Academic Training in the Therapeutic Workplace
JAMES H. BOSCOE (Johns Hopkins University), Anthony DeFulio (Johns Hopkins University School of Medicine), David A. MacQueen (University of North Carolina, Wilmington), Mick J. Needham (Johns Hopkins University), Kenneth Silverman (Johns Hopkins University)
Abstract: The Therapeutic Workplace intervention has traditionally included self-paced computerized training designed to teach participants to become data entry operators in preparation for employment. Many of the participants attending the Therapeutic Workplace have not earned a high school degree or equivalent which may be a barrier to employment. Therefore we have expanded our training curriculum to include training in basic math skills (iPass) as an initial step in preparation for the high school equivalency exam. As with the typing training program the math training is delivered via computer which simplifies the process of tailoring training to individual patient needs. The present discussion will provide an overview of the math training program. Data will be presented to (1) demonstrate the effect of the training program on the Wide Range Achievement Test scores and (2) provide description of earnings and progress through the training. Future plans for expansion of the academic training curriculum in the Therapeutic Workplace will be discussed.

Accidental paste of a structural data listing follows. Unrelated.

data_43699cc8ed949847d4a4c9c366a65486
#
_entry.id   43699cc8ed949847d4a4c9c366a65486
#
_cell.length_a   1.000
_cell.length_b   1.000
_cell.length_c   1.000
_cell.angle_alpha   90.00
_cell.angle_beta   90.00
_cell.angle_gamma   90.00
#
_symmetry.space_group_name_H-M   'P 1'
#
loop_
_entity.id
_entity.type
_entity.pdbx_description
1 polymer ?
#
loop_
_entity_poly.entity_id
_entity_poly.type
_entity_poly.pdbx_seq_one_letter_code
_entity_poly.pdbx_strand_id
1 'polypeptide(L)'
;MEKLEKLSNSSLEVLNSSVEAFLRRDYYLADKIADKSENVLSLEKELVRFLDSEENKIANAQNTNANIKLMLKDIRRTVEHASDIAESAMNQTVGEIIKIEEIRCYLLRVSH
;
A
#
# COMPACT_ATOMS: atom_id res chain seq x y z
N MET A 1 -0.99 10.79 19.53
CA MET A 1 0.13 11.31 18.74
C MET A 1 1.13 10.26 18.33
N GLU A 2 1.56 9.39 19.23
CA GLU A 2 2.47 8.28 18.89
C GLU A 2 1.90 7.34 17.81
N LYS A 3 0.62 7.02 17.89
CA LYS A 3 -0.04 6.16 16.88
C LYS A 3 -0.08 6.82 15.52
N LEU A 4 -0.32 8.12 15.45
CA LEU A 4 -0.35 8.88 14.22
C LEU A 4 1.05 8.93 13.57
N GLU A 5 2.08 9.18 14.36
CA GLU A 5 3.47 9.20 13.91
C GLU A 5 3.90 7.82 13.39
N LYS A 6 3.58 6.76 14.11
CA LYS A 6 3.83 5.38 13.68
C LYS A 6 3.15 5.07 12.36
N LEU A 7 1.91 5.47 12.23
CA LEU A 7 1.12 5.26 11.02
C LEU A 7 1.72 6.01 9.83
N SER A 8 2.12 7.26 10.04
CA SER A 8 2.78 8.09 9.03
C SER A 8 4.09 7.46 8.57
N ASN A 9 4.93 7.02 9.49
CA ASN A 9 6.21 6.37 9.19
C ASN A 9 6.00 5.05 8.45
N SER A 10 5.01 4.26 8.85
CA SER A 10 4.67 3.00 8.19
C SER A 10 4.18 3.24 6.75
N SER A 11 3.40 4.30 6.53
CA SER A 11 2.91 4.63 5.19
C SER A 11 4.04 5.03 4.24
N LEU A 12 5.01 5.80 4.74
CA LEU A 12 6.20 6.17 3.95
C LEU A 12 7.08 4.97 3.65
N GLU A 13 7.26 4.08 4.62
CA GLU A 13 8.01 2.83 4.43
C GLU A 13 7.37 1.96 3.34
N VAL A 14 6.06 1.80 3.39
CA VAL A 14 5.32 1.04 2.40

Professional Demeanor in the Therapeutic Workplace: Monitoring Interpersonal and Customer Service Behaviors
BRANDON RING (University of Maryland, Baltimore County), Sigurdur Oli Sigurdsson (University of Maryland, Baltimore County), Mick J. Needham (Johns Hopkins University), James H. Boscoe (Johns Hopkins University), Kenneth Silverman (Johns Hopkins University)
Abstract: Developing interpersonal work skills (e.g., making eye contact, orienting your body towards others you are conversing with) and customer service type skills (e.g., saying thank you when appropriate, not interrupting an ongoing conversation) are potentially important factors of vocational training. We monitored trainee behaviors on closed circuit cameras located at two different rooms in the Therapeutic Workplace which had multiple staff and trainee interactions during the day. Behaviors monitored included trainees’ first entrance greetings; respectfulness toward staff members (i.e., body orientation); ID card exchanges (e.g., handing the card to a staff member; saying “thank you” in appropriate situations); voucher exchange and making eye contact with Classroom staff and Lab staff during three separate interactions occurring each workday. A need for developing these skills was determined based on a large subset of participants consistently obtaining low scores on three professional demeanor dimensions measured with the Work Behavior Inventory, (i.e., social skills, cooperativeness, personal presentation). Planned interventions and preliminary data will be presented.